1. First, you need the processes in place (and on paper) to give a supervisor the necessary tools to succeed. However overwhelmed you might feel, without a large portion of the exclusive knowledge in your head getting transposed to paper in repeatable processes, a supervisor or general manager will be left spinning their wheels and you won’t get the help you need. Get started with Kleriti’s self-guided online course DuplicateU to streamline writing these processes.
  2. Next, you have to be sure to understand what a supervisor does and doesn’t do. A supervisor helps with deliverables and accountability. A supervisor keeps everyone on track. There are some responsibilities that will always be yours and yours only, however.

  • Supervisors can provide input, but don’t exercise hiring or firing—that’s your responsibility
  • Supervisors make recommendations, but do not directly set KPIs for their direct reports
  • Supervisors will not make critical decisions about how resources are spent
  • Supervisors are not responsible for aligning big-picture thinking with organizational goals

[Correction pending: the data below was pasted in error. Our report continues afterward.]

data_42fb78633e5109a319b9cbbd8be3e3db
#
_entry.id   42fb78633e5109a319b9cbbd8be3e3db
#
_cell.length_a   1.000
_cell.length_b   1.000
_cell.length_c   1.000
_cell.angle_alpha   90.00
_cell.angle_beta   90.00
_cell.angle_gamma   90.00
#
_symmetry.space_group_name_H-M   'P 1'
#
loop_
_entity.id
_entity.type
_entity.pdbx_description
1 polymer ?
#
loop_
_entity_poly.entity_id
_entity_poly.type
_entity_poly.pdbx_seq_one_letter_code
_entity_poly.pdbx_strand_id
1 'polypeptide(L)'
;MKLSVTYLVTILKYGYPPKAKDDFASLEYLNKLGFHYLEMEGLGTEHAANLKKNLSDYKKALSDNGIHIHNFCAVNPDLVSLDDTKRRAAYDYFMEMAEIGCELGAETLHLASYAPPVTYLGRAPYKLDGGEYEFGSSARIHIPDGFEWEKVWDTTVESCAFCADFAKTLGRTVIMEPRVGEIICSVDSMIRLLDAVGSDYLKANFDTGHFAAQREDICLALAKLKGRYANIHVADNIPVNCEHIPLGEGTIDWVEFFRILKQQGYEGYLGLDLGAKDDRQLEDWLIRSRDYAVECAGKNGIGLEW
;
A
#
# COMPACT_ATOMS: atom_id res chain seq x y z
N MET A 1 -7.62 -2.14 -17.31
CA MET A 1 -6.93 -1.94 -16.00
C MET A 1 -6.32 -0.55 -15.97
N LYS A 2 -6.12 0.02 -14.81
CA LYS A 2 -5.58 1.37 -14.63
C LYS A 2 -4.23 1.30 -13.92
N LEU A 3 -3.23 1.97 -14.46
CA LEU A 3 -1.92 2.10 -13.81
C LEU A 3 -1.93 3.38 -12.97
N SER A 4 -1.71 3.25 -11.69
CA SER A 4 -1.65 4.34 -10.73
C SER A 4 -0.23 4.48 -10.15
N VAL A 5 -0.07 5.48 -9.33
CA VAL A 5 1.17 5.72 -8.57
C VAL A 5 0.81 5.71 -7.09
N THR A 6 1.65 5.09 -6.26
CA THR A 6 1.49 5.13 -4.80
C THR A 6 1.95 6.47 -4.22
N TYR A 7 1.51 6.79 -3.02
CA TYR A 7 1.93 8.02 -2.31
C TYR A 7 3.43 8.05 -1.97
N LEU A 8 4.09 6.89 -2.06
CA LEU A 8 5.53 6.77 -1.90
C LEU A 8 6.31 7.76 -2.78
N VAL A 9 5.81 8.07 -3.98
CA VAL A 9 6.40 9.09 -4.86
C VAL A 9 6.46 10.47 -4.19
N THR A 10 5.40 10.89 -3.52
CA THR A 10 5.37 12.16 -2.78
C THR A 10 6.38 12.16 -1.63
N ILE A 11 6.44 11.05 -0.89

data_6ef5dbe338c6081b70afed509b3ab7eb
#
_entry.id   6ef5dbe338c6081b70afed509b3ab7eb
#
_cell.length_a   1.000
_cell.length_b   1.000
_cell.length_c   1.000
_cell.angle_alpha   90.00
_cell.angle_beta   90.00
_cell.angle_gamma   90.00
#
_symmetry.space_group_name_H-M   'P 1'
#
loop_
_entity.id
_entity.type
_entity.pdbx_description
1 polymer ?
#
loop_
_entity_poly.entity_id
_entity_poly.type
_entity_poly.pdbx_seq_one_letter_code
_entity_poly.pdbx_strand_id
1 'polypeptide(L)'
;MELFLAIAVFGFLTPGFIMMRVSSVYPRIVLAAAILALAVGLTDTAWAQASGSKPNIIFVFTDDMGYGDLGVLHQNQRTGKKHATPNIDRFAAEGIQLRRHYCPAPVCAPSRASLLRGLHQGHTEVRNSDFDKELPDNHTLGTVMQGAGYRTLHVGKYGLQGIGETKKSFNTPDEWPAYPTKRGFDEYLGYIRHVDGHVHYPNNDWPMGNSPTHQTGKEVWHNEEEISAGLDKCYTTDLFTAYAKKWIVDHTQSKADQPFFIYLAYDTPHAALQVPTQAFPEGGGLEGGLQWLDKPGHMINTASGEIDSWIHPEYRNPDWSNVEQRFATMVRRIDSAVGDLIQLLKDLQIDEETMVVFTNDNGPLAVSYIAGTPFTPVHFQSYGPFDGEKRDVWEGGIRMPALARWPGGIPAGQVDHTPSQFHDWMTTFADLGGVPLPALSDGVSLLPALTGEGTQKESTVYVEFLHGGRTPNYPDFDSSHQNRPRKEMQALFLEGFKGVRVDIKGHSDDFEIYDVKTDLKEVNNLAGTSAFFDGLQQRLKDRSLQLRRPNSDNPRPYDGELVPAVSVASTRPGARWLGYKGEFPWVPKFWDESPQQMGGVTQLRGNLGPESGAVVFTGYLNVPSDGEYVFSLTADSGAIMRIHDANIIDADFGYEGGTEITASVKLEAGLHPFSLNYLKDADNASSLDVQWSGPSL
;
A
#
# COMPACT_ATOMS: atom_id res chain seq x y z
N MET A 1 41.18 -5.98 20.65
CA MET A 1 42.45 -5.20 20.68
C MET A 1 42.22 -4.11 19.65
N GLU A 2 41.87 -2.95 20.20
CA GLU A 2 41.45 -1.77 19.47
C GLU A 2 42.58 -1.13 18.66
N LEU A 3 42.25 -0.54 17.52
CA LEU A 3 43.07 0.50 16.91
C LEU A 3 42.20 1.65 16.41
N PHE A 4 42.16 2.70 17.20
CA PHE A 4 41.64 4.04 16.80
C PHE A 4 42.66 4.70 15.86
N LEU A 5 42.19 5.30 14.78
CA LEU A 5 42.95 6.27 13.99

Whatever you choose to do, whichever route you feel is best for your organization, take action now. Look at this list of seven reasons you can’t outsource management and identify what you do best. Where are your natural strengths?

Next, do something about the weaker points. Where are your weaknesses? The longer you wait, the more you and your organization will suffer. Management is hard, and leadership is harder. That’s why I work with clients like you to develop these skills. This list gives you a handy place to start, and when you’re ready to focus your energy in 2020 to grow as a leader, and realize the tremendous impacts of doing just that, contact me to chat.

It all starts with an honest dialogue. What do you think you do best? What’s hardest for you? Tell me. I’m listening.